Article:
FCAA @30: Reigniting the Fight
The past three decades have seen incredible change, progress and hope in the fight against HIV and AIDS. We are transitioning from an emergency response to developing sustainable programs; programs that allow those affected not only to survive, but truly to thrive. With the appropriate level of commitment, we could well end the disease as a threat to public health.
The philanthropic sector has been integral to this progress – not only through its generous financial contributions, but also by lending its technical expertise and passion to the effort. In this, our 30th anniversary year, FCAA will be taking a look back at examples of the unique collaborations among the public, private and philanthropic sectors that have led to one of the most inspiring health movements of our time.
We see this series as providing some much-needed inspiration as our community faces daunting barriers and emerging threats.
It’s difficult to imagine but, even 30 years into this fight, there remain significant hurdles. In certain regions of the world, the prospect of stigma and discrimination inhibits individuals from being tested, let alone disclosing their HIV status. In fact, 32 U.S. states and 72 countries have laws that criminalize HIV. Without access to the proper treatment and care, an HIV diagnosis often is still a death sentence in many places. And there are communities where the spread of AIDS has yet to be controlled.
In addition, the rapidly shifting political environment has resulted in significant concerns. Questions as to the value of the President’s Emergency Plan for AIDS Relief (PEPFAR) and the Executive Order to reinstate the “Global Gag Rule” in the U.S. put the very programs that have led to such astonishing success under attack. Just this week, President Trump put forth a budget proposal that includes dramatic funding cuts and significant roadblocks to domestic and global health programs. [Read FCAA’s statement on the budget proposal HERE].
As much as there is cause for considerable concern, we must also remember our fighting spirit. We must remember the change we have, collectively, been able to effect and the progress we have driven in the past three decades. Before passionate advocates applied pressure to U.S. leaders, for example, political will to fight the epidemic was extremely limited in this country – in fact, some might argue it was largely absent. But our community was paying attention and preparing for action. And, ultimately, we were able to hold the government accountable.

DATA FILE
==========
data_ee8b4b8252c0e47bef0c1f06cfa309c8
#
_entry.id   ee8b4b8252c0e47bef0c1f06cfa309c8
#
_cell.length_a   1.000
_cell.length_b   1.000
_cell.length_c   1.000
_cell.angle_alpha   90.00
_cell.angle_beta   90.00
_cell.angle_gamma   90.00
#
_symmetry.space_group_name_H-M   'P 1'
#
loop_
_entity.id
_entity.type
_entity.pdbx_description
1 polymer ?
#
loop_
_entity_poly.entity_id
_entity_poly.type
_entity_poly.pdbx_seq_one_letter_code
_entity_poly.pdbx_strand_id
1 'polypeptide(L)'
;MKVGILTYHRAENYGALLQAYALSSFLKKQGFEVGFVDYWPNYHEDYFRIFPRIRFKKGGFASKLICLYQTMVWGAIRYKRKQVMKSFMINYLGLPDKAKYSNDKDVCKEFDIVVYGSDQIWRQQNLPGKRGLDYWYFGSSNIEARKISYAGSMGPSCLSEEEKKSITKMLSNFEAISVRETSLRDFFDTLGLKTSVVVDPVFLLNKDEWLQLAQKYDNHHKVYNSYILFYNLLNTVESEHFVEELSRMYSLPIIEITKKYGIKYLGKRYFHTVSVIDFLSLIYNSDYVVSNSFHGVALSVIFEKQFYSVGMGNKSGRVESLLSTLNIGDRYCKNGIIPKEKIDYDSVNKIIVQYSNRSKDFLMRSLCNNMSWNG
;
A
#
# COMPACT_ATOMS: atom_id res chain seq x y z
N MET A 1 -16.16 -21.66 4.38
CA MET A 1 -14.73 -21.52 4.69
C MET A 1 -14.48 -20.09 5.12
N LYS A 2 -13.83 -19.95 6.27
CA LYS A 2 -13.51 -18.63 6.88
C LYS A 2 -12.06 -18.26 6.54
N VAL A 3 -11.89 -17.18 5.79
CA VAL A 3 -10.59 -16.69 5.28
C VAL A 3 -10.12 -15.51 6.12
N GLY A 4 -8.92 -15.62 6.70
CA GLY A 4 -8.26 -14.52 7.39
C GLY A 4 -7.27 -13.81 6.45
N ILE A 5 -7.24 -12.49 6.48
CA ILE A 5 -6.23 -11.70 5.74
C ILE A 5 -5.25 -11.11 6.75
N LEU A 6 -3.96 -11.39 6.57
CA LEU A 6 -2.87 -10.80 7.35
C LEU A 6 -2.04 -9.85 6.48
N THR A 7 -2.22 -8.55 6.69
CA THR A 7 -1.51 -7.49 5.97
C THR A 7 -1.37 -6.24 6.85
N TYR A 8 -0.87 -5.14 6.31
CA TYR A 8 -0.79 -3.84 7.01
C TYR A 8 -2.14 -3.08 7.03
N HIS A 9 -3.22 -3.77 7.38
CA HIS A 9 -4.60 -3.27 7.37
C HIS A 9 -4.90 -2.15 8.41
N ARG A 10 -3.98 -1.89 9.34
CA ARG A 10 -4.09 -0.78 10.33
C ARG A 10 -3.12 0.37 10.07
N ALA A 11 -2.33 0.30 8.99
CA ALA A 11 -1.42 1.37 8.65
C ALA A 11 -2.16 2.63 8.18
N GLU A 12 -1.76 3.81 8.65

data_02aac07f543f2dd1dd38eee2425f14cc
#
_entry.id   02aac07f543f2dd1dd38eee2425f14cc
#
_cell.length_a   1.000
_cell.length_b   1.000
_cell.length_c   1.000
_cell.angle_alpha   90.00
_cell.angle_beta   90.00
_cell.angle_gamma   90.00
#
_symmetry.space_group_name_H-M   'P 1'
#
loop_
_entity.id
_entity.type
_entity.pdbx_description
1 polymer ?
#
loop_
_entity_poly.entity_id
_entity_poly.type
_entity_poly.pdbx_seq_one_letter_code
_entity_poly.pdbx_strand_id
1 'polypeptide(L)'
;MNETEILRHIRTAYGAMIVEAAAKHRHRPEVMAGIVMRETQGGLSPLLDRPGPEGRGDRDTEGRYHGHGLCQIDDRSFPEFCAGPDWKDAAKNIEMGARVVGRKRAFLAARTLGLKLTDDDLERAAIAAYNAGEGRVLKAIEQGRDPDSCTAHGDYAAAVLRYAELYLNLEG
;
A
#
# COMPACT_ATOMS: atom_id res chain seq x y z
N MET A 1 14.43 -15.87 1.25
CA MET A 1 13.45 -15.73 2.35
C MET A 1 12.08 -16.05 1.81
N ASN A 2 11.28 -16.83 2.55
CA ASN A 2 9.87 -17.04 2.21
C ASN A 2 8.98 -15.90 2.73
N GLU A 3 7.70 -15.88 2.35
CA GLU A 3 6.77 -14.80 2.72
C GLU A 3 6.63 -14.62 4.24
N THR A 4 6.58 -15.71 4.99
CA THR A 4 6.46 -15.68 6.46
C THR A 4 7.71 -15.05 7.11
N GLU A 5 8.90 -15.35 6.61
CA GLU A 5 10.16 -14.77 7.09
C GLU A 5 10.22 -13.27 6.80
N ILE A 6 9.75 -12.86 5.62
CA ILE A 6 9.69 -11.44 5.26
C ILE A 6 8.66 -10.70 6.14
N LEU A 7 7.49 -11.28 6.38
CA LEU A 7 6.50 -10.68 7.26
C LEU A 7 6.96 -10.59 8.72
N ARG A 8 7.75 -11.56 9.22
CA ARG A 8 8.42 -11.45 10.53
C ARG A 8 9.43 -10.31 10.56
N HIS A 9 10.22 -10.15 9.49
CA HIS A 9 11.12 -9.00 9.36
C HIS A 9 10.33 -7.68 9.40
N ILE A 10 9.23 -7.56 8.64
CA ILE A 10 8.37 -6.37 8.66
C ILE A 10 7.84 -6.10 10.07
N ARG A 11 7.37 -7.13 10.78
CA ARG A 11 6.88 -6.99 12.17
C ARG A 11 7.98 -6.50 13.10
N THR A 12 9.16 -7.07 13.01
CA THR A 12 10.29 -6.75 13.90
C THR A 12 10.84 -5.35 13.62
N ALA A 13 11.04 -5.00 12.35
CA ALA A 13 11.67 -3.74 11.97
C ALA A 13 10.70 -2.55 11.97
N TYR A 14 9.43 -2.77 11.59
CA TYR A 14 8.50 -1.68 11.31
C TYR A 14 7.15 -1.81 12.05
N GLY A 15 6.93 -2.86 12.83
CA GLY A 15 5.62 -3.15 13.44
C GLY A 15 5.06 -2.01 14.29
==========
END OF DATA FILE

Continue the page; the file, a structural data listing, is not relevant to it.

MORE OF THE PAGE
Consider, too, that, over the past few decades, philanthropic resources have grown dramatically, becoming an invaluable part of the global response. What began with only five private foundation grants and $216,000 in 1983 has increased, most recently, to $663 million per year.
So now, we must reignite that fighting spirit; we cannot allow it to dim even a little.
FCAA’s forthcoming series of blogs — which will begin, appropriately, by highlighting one of the first corporations to get involved in HIV and AIDS, Levi Strauss & Co. — is intended to do just that. Remembering how far we have come and how hard we have fought will similarly remind us of what we are made. We must never lose sight of the fact that we are a formidable force with which to be reckoned.
There is no question that the economic and political environment in which we work is very challenging at the moment. But I have every faith that we will rise to the occasion. We’ve done it before, we know the way and we will not leave the work to defeat HIV and AIDS undone.
Read the full series:
Reigniting the Fight: The Levi Strauss Foundation